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Pediatrician Discusses Children's Seasonal Virus

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This has been regarded by many as a long winter. But as we head into the near end of this miserable season, there have been a lot of people stricken with the flu virus. However, there is another common and highly contagious seasonal virus that has impacted nearly 100 percent of children by their second birthday. This virus is called respiratory syncytial virus (RSV).

RSV is similar to the common cold in some ways, but its differences should cause all parents to be aware of the signs and symptoms of the virus. Currently, it's peak season and according to the CDC, dozens of states are infected with RSV at epidemic levels.

Dr. Paul Checchia, Professor of Pediatric Critical Care Medicine and Cardiology at Baylor College of Medicine, talked to Brandi Walker about this virus, what symptoms should parents should look for to protect their children from it, and how much it has impacted Illinois families.

1. What is RSV, and what are the risk factors for developing severe RSV disease? What symptoms should parents look for and flag for their child’s pediatrician?

RSV is a common, seasonal virus contracted by nearly 100 percent of infants by the age of 2. RSV occurs in epidemics, typically from November through March in most of the U.S., but the “RSV season” can vary by geography and from year to year. RSV disease is the leading cause of hospitalization for babies during their first year of life in the U.S. It causes approximately 125,000 hospitalizations and up to 400 infant deaths each year in the U.S. It also results up to 10 times as many infant deaths each year than the flu. Lastly, it is responsible for one of every 13 pediatrician visits and one of every 38 trips to the ER in children under the age of 5.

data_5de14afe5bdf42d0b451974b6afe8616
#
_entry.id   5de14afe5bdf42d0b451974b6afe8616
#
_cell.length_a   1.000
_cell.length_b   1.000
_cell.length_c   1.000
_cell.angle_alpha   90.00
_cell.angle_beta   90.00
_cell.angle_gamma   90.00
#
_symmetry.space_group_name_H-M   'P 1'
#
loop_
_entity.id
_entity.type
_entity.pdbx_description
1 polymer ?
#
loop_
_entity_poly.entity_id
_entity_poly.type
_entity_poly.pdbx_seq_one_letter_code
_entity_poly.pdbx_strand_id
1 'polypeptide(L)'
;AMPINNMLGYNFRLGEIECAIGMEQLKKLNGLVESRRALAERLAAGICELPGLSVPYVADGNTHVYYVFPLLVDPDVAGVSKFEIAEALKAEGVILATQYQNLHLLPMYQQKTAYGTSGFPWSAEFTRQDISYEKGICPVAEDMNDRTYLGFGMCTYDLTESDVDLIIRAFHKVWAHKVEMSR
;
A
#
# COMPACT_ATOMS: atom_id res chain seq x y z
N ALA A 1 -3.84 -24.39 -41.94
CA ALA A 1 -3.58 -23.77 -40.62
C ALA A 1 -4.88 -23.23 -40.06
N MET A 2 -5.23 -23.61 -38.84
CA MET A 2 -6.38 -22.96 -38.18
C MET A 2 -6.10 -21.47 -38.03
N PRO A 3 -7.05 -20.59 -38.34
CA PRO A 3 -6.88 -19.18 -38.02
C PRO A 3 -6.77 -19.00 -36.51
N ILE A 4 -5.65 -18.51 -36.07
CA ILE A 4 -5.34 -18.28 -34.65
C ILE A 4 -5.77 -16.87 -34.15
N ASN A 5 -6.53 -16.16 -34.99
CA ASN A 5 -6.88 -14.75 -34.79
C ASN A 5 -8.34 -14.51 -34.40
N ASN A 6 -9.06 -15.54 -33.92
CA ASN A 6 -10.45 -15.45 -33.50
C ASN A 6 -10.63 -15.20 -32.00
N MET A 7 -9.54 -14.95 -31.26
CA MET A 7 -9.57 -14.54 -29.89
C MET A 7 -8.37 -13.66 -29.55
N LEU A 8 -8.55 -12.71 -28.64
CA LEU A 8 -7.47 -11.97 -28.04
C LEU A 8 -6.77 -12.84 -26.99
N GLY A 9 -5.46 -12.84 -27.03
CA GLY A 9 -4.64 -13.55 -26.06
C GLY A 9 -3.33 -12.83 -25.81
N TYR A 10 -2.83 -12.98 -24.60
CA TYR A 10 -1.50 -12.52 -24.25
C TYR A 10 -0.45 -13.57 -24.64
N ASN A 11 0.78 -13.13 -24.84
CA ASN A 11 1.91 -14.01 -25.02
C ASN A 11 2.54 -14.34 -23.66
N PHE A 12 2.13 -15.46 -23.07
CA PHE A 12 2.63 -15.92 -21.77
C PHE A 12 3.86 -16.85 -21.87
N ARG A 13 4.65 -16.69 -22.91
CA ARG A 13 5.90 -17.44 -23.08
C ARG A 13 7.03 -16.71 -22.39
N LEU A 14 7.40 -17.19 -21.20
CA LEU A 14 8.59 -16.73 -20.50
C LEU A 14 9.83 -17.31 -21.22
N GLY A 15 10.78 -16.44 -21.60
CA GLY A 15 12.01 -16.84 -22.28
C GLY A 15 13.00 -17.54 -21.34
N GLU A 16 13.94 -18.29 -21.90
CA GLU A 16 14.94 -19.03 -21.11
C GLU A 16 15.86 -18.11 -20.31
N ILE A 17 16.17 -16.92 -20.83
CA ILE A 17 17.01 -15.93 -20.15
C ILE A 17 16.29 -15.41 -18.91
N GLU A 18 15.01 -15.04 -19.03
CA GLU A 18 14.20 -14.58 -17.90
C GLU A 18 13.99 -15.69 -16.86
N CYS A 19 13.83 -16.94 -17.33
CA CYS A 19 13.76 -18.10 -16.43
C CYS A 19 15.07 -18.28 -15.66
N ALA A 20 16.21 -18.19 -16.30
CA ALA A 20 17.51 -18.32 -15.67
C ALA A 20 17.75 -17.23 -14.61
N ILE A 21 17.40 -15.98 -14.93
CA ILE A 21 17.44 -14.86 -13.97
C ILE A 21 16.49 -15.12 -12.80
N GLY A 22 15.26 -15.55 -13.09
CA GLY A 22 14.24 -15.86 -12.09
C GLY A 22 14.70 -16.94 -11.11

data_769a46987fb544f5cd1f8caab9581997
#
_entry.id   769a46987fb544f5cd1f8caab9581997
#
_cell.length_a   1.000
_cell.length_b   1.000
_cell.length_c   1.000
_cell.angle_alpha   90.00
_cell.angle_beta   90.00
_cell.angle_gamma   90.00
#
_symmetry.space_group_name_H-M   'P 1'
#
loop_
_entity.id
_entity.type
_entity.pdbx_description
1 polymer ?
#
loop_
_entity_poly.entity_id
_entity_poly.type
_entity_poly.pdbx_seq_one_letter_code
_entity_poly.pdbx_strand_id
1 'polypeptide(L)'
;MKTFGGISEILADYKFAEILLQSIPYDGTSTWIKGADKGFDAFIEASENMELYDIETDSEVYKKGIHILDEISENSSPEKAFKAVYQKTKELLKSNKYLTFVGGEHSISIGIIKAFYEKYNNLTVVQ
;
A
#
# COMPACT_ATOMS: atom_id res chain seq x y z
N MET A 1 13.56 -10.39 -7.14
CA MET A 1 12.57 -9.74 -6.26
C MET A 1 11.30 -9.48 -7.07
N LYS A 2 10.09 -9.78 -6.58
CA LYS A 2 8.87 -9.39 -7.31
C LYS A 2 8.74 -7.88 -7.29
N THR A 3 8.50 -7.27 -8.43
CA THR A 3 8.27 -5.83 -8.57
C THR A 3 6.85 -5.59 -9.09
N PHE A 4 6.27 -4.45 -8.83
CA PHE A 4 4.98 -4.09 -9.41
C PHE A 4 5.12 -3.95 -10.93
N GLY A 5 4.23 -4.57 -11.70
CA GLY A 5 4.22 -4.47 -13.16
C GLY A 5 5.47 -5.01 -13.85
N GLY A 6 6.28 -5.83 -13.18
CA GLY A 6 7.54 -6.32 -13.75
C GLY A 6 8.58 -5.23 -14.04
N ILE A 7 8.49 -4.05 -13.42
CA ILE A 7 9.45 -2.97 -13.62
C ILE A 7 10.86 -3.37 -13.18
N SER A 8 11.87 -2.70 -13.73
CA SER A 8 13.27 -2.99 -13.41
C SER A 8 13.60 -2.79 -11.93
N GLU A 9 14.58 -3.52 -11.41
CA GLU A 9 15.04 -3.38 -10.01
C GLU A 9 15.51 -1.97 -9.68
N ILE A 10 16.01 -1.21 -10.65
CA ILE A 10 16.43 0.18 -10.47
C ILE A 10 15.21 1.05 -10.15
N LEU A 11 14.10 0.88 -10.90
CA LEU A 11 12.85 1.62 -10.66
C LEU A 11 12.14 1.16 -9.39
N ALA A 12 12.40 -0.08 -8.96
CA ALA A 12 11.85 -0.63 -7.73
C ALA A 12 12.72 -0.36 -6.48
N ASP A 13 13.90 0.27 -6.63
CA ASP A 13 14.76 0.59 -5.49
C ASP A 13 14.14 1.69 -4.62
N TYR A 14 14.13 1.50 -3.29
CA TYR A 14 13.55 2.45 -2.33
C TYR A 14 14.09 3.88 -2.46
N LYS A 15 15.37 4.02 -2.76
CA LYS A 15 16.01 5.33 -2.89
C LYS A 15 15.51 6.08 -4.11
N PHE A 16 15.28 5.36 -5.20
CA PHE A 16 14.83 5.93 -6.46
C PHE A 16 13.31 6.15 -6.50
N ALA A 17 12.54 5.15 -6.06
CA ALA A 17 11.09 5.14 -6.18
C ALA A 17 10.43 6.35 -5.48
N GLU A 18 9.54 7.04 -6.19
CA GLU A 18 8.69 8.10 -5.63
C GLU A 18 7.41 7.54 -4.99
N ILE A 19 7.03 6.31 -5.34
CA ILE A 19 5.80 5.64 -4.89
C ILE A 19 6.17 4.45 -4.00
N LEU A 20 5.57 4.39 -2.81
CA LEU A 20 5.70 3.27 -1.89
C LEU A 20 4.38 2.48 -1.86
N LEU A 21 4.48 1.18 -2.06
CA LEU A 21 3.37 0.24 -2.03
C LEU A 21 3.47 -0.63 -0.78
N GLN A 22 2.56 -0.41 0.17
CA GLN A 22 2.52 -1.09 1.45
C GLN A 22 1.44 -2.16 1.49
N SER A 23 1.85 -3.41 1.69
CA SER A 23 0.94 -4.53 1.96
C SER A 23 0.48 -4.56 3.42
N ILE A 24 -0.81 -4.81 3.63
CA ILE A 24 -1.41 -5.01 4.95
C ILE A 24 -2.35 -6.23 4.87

Potential signs of severe RSV disease that parents should not ignore include: coughing or wheezing that does not stop, fast or troubled breathing spread-out nostrils and/or a caved-in chest when trying to breathe, bluish color around the mouth or fingernails, and fever (especially if it is over 100.4°F (rectal) in infants under 3 months of age).

2. What are the causes of this virus?

Respiratory Syncytial Virus (RSV) is a common seasonal virus that is extremely dangerous to infants. It is very contagious and can be spread easily through touching, sneezing and coughing. Additionally, the virus can live on the skin and surfaces, such as countertops, tissues and toys for hours. It occurs in epidemics, typically from November through March in most of the United states, including Illinois.

3. Who is at high risk for contracting severe RSV disease?

In most healthy babies, RSV presents relatively mild symptoms and the virus runs its course within two weeks. Certain babies, however, are at an increased risk of developing a serious respiratory infection from RSV, especially babies born prematurely (both before 37 weeks gestational age) who have undeveloped lungs and fewer antibodies to stave off the virus. Pre-term infants are twice as likely as full-term infants to be admitted to the hospital for RSV-related symptoms. Other common risk factors include low birth weight (less than 5.5 lbs), chronic lung disease, congenital heart disease or weak immune systems.

4. How many Illinois families have been impacted?

According to CDC surveillance data, RSV hit epidemic levels in Illinois in December and remains at 21 percent of tests being reported positive. Illinois parents need to know that their infant’s seasonal sniffles may be more than a common cold. In fact, studies show that only about one-third of mothers have ever heard of RSV.

5. What prevention methods can parents take to protect their children from contracting RSV?

There is currently no treatment for RSV infection once it is contracted, so prevention is critical. All parents – and especially parents of high-risk babies – should learn steps they can take to help protect their children from contracting RSV. Preventive methods include: washing your hands and asking others to do the same, keeping toys, clothes, blankets, and sheets clean, and avoiding crowds and being around people, including young children, who may be sick during RSV season. Ask your child’s pediatrician if he or she may be at high-risk and ways you can protect a high-risk baby.

To learn more about the signs, symptoms and risk factors of RSV disease, as well as additional prevention tips, please visit



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